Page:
[¶ 5.] Under our familiar standard of review in summary judgment cases, we decide only whether genuine issues of material fact exist and whether the law was correctly applied. If any legal basis exists to support the trial court's ruling, we will affirm. Kobbeman v. Oleson, 1998 SD 20, ¶ 4, 574 N.W.2d 633, 635 (citing SDCL 15-6-56(c) (1966)); see De Smet Ins. Co. of South Dakota v. Gibson, 1996 SD 102, ¶ 5, 552 N.W.2d 98, 99. "With the material facts undisputed, our review is limited to determining whether the trial court correctly applied the law." Kobbeman, 1998 SD 20, ¶ 4, 574 N.W.2d at 635. Statutory construction and insurance contract interpretation are questions of law reviewable de novo. Auto-Owners Ins. Co. v. Hansen Housing, Inc., 2000 SD 13, ¶ 10, 604 N.W.2d 504, 509 (citations omitted).

Analysis and Decision

[¶ 6.] Schulte argues that Joshua's negligent driving and his father's negligent entrustment are two active and distinct acts of negligence; therefore, Progressive should be obliged to provide the policy limits of $100,000 for each negligent act. Progressive does not dispute that Schulte's injuries exceed $100,000, but contends that $100,000 is the limit payable for Schulte's damages. Schulte maintains that the circuit court erred in ruling that the limits of automobile liability coverage did not apply separately to Joshua, as an insured permissive user, and to Hoftiezer, as the named insured under the policy.

[¶ 7.] South Dakota's financial responsibility law requires that automobile insurance policies provide vehicle owners with certain liability coverage for acts arising out of the ownership of insured vehicles. SDCL 32-35-70 (1992); Colonial Ins. Co. of Cal. v. Lundquist, 539 N.W.2d 871, 875 (S.D.1995). Because coverage is mandatory, our state's omnibus clause must be read into every "automobile insurance policy whether or not coverage is explicitly included by the policy language." 8 LEE R. RUSS & THOMAS F. SEGALLA, COUCH ON INSURANCE § 11:23 (3d ed. 2004). Schulte does not contend that Progressives policy provides coverage greater than that required under South Dakota law.2 His argument is that our financial responsibility laws require that the coverage he contends exists must be read into the policy. Thus our analysis centers on SDCL 32-35-70:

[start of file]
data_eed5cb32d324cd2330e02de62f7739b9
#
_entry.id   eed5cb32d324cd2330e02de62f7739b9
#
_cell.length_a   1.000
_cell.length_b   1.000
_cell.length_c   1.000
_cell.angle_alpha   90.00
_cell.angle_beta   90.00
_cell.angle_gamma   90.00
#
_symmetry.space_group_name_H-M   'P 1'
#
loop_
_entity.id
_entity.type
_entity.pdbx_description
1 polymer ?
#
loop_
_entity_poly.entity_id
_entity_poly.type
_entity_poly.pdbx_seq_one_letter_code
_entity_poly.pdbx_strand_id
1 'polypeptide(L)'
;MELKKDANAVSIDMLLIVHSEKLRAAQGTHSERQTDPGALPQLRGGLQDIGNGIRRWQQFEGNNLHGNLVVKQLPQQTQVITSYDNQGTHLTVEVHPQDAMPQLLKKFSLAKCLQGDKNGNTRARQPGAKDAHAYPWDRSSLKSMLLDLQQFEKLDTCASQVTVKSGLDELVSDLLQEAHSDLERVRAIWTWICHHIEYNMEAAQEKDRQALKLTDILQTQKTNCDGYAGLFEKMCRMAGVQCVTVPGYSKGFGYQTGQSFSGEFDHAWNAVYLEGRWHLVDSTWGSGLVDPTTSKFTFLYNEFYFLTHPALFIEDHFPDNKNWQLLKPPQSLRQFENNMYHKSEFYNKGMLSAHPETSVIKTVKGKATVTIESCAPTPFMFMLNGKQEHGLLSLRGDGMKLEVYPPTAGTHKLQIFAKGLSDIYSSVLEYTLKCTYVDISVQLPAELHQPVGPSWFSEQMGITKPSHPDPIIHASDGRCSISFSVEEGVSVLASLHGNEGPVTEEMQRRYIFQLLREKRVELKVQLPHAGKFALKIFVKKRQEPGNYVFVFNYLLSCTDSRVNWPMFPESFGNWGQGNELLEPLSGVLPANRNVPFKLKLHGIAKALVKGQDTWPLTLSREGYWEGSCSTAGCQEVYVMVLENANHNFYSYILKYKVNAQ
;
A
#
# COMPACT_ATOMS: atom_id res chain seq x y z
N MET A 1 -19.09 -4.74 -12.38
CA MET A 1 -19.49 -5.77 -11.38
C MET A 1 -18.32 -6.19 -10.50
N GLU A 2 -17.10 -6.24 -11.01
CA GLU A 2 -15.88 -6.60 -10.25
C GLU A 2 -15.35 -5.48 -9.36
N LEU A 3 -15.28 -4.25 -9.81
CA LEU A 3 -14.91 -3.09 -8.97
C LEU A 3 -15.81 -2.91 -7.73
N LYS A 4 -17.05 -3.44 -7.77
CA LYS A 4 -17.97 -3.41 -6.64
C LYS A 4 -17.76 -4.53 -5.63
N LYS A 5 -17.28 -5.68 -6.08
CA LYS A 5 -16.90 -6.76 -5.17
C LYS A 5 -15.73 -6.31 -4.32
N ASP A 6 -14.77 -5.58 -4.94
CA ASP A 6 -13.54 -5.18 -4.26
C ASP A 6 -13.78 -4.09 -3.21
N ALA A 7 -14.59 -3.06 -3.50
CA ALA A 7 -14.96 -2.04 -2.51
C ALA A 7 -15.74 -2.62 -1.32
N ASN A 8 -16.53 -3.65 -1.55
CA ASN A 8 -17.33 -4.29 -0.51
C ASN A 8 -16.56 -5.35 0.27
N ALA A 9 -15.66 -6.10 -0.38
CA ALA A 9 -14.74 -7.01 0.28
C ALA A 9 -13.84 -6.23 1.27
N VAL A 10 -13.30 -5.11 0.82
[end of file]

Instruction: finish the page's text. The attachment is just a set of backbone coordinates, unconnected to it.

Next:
An owner's policy of liability insurance referred to in § 32-35-68 shall insure the person named therein and any other person as insured, using any insured vehicle or vehicles with the express or implied permission of the named insured, against loss from the liability imposed by law for damages arising out of the ownership, maintenance, or use of the vehicle or vehicles within the United States of America or the Dominion of Canada, subject to limits exclusive of interests and costs, with respect to each insured vehicle, as follows: twenty-five thousand dollars because of bodily injury to or death of one person in any one accident and, subject to the limit for one person, fifty thousand dollars because of bodily injury to or death of two or more persons in any one accident, and twenty-five thousand dollars because of injury to or destruction of property of others in any one accident....